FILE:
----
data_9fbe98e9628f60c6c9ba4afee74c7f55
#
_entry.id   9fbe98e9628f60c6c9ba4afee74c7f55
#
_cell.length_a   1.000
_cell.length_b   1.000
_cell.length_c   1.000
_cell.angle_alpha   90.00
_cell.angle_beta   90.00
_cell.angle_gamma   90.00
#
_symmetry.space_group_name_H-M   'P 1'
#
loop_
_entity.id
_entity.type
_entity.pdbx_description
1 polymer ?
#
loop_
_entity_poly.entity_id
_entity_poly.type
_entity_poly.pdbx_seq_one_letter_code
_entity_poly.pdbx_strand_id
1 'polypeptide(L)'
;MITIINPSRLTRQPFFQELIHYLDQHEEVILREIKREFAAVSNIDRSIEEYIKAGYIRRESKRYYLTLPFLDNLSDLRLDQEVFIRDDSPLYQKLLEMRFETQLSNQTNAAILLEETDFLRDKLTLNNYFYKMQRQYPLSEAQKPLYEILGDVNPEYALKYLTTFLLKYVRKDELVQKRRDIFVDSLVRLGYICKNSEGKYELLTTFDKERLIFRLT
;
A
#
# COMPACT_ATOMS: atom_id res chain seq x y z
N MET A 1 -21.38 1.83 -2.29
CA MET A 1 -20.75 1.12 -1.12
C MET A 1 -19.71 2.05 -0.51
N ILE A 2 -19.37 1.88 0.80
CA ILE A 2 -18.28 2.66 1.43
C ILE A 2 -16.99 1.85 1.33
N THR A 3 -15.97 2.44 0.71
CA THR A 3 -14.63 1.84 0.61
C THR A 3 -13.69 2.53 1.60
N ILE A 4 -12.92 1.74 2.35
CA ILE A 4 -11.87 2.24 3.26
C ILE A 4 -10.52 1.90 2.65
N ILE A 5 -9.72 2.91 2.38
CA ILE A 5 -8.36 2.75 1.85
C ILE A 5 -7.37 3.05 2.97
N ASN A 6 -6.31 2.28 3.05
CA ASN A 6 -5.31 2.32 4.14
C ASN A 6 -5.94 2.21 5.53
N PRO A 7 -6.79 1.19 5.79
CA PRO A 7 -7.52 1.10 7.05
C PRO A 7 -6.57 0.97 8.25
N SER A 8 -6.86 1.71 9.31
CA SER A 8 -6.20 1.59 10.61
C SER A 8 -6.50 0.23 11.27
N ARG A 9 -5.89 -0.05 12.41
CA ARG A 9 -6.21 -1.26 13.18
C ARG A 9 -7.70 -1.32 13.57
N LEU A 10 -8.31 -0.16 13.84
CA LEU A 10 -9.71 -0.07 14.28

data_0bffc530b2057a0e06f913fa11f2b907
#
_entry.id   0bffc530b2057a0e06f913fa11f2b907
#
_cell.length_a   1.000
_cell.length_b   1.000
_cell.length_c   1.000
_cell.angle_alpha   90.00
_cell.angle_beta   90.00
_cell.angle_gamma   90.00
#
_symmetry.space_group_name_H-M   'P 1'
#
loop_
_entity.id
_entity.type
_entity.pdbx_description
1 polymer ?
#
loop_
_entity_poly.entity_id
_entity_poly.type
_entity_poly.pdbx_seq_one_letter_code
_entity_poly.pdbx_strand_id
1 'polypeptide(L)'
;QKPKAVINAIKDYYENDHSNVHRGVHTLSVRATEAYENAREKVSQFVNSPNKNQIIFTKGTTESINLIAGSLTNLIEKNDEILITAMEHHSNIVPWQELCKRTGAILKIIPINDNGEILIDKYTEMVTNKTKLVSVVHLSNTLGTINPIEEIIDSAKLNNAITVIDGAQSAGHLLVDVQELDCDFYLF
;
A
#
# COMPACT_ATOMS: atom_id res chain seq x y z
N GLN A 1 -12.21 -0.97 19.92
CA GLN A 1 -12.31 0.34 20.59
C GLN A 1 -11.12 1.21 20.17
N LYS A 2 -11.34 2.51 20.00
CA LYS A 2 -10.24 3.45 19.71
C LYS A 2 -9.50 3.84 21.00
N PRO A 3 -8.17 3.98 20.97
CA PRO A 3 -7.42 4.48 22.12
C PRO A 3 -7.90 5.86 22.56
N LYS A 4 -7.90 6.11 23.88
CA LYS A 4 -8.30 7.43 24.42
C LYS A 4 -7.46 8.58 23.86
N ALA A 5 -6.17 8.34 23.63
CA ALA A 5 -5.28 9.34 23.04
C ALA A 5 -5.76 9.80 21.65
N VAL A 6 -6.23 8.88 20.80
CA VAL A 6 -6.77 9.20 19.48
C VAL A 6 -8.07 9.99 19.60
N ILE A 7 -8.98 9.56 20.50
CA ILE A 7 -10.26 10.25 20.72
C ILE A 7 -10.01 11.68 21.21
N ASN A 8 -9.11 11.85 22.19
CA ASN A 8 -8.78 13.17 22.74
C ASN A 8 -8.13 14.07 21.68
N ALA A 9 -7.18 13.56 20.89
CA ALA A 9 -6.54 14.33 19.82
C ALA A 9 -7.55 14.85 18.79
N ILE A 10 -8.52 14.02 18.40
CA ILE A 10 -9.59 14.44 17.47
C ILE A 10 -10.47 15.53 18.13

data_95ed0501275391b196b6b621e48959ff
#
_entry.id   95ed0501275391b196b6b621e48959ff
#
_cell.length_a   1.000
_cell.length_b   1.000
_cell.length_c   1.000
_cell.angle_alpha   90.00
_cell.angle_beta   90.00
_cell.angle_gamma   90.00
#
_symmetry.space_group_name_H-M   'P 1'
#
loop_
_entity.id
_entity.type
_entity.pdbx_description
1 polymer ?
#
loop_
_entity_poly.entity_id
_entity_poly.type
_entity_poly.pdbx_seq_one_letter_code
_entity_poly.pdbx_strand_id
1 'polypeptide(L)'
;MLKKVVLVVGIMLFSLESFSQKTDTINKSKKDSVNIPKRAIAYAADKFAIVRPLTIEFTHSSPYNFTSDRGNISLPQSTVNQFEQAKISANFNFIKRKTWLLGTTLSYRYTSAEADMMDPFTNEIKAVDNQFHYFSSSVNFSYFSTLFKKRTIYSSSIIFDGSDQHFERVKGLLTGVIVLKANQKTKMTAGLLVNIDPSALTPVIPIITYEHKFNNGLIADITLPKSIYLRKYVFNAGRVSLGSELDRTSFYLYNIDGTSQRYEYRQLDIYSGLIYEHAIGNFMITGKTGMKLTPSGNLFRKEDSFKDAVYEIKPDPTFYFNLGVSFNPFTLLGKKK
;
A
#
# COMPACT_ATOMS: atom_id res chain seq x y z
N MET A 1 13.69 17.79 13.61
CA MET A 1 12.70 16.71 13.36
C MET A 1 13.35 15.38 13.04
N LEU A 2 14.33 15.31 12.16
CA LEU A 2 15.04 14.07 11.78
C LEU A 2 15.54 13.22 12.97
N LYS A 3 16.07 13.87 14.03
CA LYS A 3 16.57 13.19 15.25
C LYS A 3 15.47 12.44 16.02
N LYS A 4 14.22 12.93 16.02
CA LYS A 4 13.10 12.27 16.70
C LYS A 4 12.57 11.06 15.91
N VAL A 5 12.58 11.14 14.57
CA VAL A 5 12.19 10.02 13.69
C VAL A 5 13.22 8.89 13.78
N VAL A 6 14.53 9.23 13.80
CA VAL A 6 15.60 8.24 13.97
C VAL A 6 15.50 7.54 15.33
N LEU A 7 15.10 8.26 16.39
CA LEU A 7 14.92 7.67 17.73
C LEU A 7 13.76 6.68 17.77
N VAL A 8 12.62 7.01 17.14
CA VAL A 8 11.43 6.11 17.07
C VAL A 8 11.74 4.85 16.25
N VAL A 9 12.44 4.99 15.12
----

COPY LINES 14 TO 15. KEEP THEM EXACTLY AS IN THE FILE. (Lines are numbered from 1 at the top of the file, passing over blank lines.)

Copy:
loop_
_entity.id